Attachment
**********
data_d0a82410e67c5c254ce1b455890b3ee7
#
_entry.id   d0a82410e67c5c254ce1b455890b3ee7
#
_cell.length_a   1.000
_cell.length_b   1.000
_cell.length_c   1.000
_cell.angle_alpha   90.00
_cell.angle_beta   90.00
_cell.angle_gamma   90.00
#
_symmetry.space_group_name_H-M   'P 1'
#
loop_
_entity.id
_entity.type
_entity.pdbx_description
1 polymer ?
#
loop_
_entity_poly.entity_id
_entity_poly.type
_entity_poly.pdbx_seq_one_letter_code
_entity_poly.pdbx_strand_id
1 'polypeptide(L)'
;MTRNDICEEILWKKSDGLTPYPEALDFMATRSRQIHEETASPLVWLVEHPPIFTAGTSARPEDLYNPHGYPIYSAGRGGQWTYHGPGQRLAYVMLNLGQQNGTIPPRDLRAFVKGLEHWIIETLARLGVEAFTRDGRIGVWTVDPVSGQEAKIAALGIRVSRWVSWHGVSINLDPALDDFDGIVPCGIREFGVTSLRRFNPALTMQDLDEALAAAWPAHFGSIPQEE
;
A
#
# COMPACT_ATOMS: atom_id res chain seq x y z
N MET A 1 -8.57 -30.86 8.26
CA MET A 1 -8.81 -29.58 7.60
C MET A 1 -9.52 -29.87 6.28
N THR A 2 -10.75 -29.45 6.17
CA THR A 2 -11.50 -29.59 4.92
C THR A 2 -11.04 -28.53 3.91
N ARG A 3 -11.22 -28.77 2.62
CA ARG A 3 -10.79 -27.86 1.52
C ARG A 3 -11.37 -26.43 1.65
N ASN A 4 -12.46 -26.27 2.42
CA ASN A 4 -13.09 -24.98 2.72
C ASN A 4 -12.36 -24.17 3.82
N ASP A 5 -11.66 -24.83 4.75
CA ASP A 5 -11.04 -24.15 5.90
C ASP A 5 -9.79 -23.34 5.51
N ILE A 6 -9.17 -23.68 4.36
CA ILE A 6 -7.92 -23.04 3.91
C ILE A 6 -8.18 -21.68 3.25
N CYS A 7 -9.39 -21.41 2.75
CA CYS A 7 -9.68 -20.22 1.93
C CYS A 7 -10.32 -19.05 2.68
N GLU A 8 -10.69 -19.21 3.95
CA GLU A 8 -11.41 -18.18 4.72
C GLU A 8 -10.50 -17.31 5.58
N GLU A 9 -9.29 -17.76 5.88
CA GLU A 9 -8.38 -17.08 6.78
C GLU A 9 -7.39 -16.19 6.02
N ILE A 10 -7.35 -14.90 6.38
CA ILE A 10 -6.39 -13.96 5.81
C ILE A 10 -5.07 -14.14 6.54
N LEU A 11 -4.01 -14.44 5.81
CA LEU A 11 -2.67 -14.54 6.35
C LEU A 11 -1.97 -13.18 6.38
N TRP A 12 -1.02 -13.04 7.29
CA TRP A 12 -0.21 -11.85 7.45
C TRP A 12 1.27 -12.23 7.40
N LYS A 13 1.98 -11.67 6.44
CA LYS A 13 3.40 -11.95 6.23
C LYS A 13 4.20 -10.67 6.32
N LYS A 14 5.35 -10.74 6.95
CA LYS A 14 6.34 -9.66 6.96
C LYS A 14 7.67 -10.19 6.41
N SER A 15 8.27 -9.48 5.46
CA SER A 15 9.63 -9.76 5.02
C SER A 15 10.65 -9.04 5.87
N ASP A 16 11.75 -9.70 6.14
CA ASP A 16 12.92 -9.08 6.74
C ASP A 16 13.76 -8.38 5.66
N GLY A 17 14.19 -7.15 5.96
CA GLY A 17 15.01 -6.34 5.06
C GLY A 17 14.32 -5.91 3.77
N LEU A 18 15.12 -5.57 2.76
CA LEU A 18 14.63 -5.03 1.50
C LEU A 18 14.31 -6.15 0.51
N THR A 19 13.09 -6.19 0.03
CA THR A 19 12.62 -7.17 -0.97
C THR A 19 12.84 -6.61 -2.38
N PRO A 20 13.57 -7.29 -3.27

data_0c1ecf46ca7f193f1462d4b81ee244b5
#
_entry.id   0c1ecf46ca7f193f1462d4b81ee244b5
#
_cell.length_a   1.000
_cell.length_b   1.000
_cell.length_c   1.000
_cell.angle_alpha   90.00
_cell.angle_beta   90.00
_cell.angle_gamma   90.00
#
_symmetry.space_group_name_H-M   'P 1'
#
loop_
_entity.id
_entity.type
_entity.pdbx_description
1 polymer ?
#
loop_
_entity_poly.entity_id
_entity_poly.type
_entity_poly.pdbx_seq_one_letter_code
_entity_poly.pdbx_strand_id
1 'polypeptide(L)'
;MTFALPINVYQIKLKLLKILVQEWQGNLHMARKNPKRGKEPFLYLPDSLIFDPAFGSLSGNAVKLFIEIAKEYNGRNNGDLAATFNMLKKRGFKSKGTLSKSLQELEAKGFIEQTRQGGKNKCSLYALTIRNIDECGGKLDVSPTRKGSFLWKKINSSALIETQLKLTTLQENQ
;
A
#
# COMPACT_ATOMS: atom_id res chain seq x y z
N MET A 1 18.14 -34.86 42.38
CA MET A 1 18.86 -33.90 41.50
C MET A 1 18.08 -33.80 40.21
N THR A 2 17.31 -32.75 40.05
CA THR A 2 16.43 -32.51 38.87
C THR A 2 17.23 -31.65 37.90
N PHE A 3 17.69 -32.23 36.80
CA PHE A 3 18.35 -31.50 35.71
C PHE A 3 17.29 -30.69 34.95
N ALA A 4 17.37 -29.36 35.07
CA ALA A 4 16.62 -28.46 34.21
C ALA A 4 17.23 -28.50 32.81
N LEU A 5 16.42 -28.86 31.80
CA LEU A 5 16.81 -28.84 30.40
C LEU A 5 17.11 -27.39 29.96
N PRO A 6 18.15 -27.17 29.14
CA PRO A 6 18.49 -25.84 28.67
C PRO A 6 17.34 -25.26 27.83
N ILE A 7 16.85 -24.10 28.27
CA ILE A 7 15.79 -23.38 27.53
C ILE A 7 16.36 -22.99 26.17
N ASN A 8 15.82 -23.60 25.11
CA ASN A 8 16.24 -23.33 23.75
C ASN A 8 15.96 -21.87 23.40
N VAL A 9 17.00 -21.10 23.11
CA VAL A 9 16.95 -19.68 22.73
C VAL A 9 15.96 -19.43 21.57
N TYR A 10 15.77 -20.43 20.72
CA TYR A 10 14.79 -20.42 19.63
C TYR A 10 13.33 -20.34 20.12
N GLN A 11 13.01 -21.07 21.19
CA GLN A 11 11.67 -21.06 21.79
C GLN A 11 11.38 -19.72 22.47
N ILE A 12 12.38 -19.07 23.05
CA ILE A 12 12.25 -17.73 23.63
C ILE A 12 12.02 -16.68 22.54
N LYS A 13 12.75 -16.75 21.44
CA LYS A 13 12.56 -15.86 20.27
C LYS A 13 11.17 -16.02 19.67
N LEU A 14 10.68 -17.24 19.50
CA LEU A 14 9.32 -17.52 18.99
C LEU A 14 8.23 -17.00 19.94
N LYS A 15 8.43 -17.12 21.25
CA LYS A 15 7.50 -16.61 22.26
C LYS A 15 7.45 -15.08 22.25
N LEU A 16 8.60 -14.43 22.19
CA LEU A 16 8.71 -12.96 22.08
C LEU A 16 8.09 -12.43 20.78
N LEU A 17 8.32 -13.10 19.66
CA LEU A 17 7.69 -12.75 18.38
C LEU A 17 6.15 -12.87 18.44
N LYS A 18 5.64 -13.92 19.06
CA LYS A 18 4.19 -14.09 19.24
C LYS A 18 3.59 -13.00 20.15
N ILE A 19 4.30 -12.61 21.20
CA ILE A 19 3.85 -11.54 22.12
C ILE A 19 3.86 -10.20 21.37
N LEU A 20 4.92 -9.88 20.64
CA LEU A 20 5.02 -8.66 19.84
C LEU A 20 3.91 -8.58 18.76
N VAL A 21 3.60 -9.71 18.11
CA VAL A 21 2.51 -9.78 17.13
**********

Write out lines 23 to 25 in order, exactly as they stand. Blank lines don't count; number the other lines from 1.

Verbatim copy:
_entity_poly.pdbx_seq_one_letter_code
_entity_poly.pdbx_strand_id
1 'polypeptide(L)'